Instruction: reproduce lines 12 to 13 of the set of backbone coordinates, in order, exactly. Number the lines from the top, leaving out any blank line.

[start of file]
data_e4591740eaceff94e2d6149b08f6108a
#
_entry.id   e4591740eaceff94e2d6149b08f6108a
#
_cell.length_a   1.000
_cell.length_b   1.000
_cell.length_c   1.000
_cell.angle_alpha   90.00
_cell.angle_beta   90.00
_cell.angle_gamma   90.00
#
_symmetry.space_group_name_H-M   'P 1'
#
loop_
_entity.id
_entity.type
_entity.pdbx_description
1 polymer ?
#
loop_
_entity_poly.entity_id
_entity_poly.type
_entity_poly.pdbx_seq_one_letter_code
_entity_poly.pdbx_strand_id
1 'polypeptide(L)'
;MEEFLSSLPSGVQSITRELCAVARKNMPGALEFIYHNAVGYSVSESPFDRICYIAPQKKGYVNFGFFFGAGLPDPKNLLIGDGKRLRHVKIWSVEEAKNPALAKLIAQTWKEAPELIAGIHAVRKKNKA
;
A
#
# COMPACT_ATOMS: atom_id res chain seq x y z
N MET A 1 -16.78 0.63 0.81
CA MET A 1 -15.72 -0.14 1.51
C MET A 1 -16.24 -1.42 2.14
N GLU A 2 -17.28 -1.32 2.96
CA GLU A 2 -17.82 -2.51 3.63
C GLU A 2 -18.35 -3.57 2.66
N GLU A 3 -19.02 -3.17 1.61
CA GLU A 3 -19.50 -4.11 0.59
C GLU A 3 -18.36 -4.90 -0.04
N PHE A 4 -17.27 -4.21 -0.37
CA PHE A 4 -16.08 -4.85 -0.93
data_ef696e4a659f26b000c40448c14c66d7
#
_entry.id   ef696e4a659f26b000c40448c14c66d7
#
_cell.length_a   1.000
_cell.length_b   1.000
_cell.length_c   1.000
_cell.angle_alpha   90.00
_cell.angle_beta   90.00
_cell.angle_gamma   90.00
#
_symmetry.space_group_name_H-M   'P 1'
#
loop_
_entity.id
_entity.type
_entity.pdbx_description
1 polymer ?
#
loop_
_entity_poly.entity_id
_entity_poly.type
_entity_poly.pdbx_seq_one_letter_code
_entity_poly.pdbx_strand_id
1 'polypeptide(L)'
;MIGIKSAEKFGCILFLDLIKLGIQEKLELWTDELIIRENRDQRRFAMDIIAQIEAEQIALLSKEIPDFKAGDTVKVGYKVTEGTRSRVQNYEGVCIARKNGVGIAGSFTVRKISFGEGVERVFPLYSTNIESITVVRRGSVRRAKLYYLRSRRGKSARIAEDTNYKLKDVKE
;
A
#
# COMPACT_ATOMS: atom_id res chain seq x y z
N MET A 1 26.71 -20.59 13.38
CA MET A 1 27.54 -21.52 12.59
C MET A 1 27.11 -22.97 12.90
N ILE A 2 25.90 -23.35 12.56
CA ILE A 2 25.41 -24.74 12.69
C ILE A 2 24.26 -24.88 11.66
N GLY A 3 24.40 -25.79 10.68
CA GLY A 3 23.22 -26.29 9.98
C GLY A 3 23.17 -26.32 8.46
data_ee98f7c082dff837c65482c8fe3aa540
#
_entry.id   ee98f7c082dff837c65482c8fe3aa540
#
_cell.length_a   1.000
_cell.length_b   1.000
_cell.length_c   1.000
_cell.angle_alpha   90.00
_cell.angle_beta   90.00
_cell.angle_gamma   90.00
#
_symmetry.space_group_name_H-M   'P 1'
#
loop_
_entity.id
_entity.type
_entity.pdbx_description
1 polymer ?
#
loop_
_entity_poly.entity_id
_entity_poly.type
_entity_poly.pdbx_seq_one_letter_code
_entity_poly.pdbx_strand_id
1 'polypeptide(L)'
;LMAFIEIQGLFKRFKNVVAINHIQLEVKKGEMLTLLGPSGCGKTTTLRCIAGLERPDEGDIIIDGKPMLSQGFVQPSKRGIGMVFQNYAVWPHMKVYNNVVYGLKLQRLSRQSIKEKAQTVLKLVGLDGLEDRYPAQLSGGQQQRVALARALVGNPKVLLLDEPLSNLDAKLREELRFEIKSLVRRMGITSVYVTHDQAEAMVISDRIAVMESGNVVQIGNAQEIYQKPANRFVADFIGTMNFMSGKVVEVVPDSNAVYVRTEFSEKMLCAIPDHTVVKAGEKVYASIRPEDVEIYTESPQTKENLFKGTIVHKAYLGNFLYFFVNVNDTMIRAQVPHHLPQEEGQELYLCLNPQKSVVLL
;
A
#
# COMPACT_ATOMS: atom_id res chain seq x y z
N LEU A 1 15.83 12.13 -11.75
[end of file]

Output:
_symmetry.space_group_name_H-M   'P 1'
#